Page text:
This Divine wisdom has been discovered by Mr. Edison, the Theosophist, in the eternity of sound, which never disappears, not even when its organ, the sheet of lead, disappears; and Robert Fludd, the great Rosicrucian, intercepted and interrogated it in the flame, in the fire, of which neither the essence nor the origin are yet known to official science, and which will never be known, at least unless it condescends to walk in the way traced by the Fire-Philosophers of the Middle Ages, those “dreamers” and those “idiots,” according to Mr. Littré. But is not that Divine wisdom also found in the harmony of the spheres as well as in the harmony of races and men? As members of the great Universal Fraternity, the fraternity of sciences, religions, and ideas, we have nothing to hide; we do everything in the open, because harmony can never become harmful, and it cannot be abused.
The few favored persons among us who have or could have crossed the threshold of the occult sciences (that double-edged sword which saves, but also kills), have no right to expose these truths in open day nor to betray the great secret. That secret is not for us, Monsieur, it does not belong to our century; it is the heritage of the martyrs, of the philosophers and the saints of the great Past. If for one reason or another, the custodians of those secrets, who alone possess them, find it right that they should be well protected and never exposed to the risk of falling into the hands of the profane, the people who indulge themselves in discord and who despise every idea of harmony between the so-called “superior” races and those they treat as “inferior,” to us belongs the choice of rejecting their conditions, or accepting them and defending those secrets “with our life.”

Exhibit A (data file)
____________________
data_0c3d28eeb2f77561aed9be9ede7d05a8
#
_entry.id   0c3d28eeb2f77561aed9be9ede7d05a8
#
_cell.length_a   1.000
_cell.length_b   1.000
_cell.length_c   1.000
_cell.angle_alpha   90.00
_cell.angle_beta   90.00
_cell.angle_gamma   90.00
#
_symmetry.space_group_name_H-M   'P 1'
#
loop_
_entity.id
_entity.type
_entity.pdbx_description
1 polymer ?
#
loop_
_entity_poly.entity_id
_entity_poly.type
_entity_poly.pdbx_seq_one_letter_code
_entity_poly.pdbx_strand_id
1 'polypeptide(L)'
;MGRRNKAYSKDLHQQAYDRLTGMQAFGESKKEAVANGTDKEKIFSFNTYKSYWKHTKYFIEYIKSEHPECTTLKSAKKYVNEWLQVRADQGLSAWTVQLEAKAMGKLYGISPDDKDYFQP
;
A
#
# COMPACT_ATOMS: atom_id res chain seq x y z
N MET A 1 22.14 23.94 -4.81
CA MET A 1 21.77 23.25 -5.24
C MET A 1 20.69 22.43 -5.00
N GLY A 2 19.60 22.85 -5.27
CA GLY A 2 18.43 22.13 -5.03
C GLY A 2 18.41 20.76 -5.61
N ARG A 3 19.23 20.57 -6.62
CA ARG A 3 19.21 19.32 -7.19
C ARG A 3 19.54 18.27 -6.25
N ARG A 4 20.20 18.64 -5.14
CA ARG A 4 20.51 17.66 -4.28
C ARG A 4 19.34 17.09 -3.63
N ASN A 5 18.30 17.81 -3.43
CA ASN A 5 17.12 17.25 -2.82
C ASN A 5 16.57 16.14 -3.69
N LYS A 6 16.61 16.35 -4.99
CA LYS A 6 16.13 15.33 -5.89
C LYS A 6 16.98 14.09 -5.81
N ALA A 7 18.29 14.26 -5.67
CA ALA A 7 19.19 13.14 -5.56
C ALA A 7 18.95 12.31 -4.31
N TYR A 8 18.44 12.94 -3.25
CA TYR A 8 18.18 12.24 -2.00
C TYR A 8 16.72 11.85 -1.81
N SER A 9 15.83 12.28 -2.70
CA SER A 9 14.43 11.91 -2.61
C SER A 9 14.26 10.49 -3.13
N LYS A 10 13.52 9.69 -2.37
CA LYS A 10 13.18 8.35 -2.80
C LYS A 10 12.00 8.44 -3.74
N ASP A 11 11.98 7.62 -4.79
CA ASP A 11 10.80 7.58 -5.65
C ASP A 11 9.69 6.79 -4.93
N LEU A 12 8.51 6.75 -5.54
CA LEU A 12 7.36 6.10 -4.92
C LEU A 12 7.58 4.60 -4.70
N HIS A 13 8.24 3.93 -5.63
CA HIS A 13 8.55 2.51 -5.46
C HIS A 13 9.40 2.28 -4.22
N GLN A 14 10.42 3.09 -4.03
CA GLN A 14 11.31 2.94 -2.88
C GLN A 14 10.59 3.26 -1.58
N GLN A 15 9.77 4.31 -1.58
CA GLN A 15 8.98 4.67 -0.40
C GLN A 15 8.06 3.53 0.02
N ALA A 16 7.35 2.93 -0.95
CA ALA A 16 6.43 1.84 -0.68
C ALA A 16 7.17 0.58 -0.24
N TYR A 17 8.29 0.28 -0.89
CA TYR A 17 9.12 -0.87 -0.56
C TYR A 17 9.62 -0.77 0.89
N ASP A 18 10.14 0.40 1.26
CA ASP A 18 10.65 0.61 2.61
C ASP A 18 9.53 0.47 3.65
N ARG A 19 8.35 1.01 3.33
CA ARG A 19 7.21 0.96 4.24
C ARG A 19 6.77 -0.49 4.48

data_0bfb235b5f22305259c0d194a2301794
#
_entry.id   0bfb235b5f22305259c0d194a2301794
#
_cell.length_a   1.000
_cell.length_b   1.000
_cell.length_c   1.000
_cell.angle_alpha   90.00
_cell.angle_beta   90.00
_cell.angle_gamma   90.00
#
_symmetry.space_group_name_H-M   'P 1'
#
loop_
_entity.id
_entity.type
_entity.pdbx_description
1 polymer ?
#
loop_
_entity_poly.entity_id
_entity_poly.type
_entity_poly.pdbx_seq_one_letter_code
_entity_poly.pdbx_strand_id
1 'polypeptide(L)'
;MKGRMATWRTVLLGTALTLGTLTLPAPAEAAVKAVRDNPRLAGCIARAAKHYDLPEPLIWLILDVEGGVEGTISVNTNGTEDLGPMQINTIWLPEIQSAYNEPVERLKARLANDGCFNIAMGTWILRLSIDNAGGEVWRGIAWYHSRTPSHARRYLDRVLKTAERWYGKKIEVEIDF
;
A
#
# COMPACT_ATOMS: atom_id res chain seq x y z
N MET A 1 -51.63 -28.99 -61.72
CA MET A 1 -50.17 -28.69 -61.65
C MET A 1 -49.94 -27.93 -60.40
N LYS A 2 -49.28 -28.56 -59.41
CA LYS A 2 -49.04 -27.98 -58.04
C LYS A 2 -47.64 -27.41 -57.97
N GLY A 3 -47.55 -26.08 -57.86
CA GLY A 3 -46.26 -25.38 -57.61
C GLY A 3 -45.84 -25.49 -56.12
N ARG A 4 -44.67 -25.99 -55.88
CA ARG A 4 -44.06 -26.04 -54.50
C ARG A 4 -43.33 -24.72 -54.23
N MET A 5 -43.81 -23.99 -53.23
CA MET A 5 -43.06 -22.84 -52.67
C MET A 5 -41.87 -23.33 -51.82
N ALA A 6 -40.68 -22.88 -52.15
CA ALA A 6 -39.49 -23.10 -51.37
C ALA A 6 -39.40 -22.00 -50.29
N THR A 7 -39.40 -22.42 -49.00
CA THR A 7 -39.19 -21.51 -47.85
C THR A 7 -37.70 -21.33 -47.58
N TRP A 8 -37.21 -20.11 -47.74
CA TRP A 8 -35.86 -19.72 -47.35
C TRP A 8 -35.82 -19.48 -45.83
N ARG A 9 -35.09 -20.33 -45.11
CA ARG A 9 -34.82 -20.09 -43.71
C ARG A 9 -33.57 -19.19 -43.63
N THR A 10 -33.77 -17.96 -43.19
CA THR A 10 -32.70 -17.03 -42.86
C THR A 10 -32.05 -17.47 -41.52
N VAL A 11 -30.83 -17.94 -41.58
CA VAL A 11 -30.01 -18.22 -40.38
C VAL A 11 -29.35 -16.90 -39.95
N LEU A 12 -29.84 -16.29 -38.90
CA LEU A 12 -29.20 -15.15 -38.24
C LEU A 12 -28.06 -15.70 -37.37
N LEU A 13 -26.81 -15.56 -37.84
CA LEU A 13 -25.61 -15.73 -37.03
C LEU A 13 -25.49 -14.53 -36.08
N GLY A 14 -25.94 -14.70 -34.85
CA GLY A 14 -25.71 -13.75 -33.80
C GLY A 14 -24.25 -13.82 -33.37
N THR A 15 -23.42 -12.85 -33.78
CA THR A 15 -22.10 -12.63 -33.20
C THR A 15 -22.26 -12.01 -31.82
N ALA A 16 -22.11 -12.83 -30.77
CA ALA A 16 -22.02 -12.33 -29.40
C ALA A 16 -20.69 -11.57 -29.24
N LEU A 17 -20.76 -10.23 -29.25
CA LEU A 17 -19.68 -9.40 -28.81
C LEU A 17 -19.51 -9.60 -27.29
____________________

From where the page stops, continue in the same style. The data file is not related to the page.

You see clearly, then, that Esotericism is “erected as a principle” among us only for the purpose of gaining admission as neophytes in the Branch of the Yogins, the Sannyasis.
As I have had the honor of informing you, that Branch only reckons five members. Their names even are unknown to the rest of the Theosophists, who, with the exception of the signs and passwords, have nothing to hide, nothing to reveal, which may not be made public in our magazine.
And now, Monsieur, begging to be excused for my long letter, as well as for my bad French, a language that I am completely forgetting here—I have finished. I have explained everything to you, and I will request you to explain everything in your turn to your esteemed members, and to do with this letter whatever you wish.
Accept, Monsieur le Président, the expression of my respectful compliments.
H. P. Blavatsky.
Corresponding Secretary of the New York Theosophical Society.
1. Up to the present there are only five members or Fellows of the Third Section who have seen them or spoken with any of them; and no more than two who have received advice and some instruction in occult sciences; and we are 45,000! You may judge how easy it is to know or approach our “Brothers” of the First Section!
2. Please see numbers 9, 10, and 11 of The Theosophist. The articles to read are marked in red pencil.